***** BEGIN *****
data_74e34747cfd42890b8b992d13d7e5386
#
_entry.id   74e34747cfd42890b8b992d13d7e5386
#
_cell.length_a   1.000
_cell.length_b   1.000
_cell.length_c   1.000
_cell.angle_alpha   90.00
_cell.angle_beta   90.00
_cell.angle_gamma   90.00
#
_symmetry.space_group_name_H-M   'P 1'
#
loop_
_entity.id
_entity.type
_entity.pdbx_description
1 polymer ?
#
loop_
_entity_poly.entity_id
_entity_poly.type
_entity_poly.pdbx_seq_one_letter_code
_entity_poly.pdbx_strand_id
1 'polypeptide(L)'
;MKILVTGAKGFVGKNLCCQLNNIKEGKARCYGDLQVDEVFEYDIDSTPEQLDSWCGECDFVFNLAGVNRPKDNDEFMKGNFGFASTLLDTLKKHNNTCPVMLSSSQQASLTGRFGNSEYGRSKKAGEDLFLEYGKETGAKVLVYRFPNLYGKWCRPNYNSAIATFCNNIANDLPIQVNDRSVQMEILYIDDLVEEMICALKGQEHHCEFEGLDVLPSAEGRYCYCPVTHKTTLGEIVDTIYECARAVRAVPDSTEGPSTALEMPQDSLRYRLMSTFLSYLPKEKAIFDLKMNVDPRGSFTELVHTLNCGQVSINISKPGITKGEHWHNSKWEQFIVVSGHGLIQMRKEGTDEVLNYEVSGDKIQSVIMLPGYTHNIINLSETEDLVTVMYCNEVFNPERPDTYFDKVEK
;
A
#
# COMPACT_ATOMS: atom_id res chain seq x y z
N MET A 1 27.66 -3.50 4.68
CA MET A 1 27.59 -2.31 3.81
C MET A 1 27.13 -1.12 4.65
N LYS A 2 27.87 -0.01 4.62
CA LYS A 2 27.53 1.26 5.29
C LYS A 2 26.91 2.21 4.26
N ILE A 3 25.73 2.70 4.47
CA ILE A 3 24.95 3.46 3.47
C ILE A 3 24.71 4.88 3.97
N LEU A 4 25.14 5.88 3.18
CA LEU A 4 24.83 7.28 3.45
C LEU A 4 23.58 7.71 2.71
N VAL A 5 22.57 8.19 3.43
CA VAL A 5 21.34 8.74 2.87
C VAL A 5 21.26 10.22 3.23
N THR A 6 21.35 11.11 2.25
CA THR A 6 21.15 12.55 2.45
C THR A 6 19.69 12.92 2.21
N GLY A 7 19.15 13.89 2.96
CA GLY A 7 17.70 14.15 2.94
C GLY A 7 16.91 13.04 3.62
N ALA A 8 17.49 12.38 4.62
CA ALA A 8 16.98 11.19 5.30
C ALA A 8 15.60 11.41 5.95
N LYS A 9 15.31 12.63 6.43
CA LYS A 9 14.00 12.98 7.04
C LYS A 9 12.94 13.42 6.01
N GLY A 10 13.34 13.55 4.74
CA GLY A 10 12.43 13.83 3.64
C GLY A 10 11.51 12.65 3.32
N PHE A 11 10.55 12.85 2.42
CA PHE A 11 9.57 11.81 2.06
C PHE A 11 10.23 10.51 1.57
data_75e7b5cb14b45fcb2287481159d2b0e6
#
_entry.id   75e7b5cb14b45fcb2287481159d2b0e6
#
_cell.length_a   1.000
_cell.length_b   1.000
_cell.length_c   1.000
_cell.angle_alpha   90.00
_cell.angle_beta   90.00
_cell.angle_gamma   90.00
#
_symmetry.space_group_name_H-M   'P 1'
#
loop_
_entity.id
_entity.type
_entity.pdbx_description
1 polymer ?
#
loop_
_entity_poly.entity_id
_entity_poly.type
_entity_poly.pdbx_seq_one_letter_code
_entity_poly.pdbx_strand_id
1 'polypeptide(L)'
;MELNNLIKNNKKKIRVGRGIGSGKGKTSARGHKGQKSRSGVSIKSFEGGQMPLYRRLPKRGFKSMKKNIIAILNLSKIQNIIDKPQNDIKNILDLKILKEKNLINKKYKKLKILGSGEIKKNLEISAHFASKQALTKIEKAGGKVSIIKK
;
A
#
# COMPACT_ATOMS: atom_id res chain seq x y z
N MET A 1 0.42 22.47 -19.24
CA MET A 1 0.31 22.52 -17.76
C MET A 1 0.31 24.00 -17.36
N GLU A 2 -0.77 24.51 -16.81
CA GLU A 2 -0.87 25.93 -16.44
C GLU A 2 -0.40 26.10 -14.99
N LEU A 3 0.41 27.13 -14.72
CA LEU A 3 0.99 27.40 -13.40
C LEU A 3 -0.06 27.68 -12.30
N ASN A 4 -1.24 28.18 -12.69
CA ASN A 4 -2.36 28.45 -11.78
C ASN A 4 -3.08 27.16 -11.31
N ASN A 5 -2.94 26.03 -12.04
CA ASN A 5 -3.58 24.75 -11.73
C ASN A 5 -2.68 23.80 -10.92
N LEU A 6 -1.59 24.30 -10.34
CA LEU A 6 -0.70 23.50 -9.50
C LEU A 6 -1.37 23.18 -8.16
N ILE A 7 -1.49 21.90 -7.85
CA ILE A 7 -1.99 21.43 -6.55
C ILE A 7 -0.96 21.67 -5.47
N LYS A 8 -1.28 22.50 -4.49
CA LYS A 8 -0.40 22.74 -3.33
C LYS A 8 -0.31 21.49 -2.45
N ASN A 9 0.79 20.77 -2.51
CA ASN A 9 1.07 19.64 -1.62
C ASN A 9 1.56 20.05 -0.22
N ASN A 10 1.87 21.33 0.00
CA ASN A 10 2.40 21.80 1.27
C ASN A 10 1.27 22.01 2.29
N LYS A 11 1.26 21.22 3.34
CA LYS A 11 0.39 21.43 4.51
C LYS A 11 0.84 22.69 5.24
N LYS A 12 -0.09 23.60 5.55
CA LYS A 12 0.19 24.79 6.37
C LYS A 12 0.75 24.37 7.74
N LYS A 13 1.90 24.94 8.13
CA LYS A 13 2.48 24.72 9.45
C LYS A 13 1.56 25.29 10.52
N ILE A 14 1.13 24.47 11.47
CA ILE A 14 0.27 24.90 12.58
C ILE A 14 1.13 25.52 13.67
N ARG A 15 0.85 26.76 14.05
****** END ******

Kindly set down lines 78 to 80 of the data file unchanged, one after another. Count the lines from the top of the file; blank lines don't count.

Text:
_entity.id
_entity.type
_entity.pdbx_description